Argentina + Chile: End of the Adventure

The end of the trip. Time to go home and see our desperately-missed families.

In Ushuaia we met up with Nico and Denise, the couple from Austria that were to be the new owners of our truck and camper. SO MANY FEELINGS. While we were happy to have finished our trip, it was bittersweet to say goodbye to a vehicle that had safely and faithfully carried our small family 20,000 miles through two continents. We were also delighted for Nico and Denise who had their own adventure stretching out before them.

Due to the intricacies of our Argentinian Temporary Import Permit (TIP), legal transfer of truck and camper can only be made at the border so we piled everyone into the vehicle and headed back to Chile.

We checked out of Argentina under our name and when we rolled across the border into Chile, the camper was officially no longer ours. Sniff, sniff! What a happy/sad/stressful day.

A photo captured by Nico of a Commerson’s Dolphin (also known as a Skunk Dolphin)

It was a long trip with four adults and two children jammed into the truck – Denise and Nico were very gracious, especially after a brutal night of freezing temps and wild Patagonian winds.

We rolled into the port town of Punta Arenas and set about giving the camper one final spiff-up before handing her over. Nico and Chris spent an afternoon talking truck maintenance and changing the oil. She was ready for her new adventure.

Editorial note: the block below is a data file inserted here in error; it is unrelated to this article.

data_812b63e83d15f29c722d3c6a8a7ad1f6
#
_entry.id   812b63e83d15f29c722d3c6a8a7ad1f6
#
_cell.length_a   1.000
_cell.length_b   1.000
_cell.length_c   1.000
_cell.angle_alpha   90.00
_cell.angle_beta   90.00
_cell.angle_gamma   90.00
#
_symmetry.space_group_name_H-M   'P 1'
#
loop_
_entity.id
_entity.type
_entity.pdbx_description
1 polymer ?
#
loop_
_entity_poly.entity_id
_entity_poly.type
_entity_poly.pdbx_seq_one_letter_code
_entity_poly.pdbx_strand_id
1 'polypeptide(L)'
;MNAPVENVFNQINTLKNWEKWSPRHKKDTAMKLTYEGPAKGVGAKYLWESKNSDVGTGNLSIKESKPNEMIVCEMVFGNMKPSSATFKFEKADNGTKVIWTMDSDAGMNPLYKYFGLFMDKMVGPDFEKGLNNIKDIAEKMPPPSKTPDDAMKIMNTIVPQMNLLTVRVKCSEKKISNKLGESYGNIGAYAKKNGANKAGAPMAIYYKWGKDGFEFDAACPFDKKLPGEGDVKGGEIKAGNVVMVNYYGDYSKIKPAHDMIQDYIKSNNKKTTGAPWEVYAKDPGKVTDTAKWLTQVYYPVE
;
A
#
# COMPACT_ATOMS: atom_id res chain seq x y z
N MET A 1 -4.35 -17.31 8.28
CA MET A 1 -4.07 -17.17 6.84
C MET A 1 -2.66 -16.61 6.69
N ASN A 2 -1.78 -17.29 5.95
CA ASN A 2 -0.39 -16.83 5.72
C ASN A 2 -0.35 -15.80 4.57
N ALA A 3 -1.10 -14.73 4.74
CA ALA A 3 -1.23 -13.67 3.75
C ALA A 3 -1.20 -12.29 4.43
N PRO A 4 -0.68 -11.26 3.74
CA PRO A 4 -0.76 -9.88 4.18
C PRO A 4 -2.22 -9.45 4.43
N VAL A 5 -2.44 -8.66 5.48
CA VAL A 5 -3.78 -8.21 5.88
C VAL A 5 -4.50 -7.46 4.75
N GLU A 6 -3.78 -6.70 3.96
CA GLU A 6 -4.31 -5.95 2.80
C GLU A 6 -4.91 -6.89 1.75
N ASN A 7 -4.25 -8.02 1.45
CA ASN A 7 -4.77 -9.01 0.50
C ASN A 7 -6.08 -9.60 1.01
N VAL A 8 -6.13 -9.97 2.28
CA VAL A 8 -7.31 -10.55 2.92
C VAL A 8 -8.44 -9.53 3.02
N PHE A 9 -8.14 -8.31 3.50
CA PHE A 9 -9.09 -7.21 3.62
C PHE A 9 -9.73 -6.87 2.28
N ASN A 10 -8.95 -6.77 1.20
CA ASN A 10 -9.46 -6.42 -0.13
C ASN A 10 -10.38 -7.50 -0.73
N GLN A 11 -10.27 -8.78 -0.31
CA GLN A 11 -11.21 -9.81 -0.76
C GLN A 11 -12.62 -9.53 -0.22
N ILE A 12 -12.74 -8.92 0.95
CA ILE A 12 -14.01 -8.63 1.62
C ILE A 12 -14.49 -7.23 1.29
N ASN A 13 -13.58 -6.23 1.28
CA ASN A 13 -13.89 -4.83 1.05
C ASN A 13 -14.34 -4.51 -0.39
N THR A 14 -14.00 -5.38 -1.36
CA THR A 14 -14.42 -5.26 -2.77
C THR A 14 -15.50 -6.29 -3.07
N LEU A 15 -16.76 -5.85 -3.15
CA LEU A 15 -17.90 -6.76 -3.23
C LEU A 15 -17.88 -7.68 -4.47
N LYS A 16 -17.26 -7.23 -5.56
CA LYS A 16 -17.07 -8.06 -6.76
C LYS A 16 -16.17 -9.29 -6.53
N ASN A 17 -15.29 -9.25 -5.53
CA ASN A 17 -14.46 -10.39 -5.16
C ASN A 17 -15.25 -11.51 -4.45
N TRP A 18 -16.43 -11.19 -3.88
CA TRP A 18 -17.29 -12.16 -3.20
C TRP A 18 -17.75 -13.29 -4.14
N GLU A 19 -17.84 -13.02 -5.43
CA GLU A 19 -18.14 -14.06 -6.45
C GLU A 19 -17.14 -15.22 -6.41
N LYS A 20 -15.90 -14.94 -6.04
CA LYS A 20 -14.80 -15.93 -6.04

And then it was time for one last adventure: pinguinos!

Isla Magdelena is home to 100,000 mating pairs of Magellanic Penguins. Our boat landed on the island and we took an hour to walk the small path that snakes past penguin burrows, most occupied by two parents and a extra fuzzy offspring.

There is a reason this particular species is nicknamed the Jackass Penguin: they bray like donkeys! It was not a quiet experience.

This one was particularly enamored with Ben and followed him down the trail.

The island is home to an assortment of other birds, this was a young gull.

“MOM, what are these two doing?! It looks like a game of pig pile!!” -Ben (age 7)

Trying to stay warm – the winds and rain never let up.

After the island, we made quick tour past the sea lion colony at Isla Marta – also not a quiet jaunt. Being a sea lion seems to involve a lot of drama, no?

It was a long, cold day and we were all a bit crabby on the ride back to Punta Arenas. We were ready to be home. Instead, we set about packing up 8 months worth of gear into our bags in preparation for flying out the next day.

So long camper, you’ve been wonderful.

I should note here that I’m a year late in writing this post: Denise and Nico went on to have an amazing adventure of their own throughout South America and then turned the trusty truck over to a friend that lives in Uruguay.

So if you see a silver Toyota Tundra with a FWC Hawk tooling around Uruguay, give ’em a friendly honk from us.

And that, my dears, was the end of our tour through the Americas.

xo, Sonja

Afterward: We flew out of Punta Arenas, had a quick stopover in Santiago, and then landed back in the USA in late January of 2018. We spent a month recuperating at home (and eating ALL the foods) before hopping on another flight bound for Japan. We’d done north to south, now maybe it was time to go west for a while…


Penguin Island: Solo Expeditions was the penguin tour company that showed us around Islas Magdelena y Marta. The other (cheaper) option is the ferry, but it run less frequently, takes twice as long, and requires passengers to stand on deck the entire time. We faced torrential wind and rain all day so were glad of indoor boating options. Worth the extra $$.

Leave a Reply

Your email address will not be published. Required fields are marked *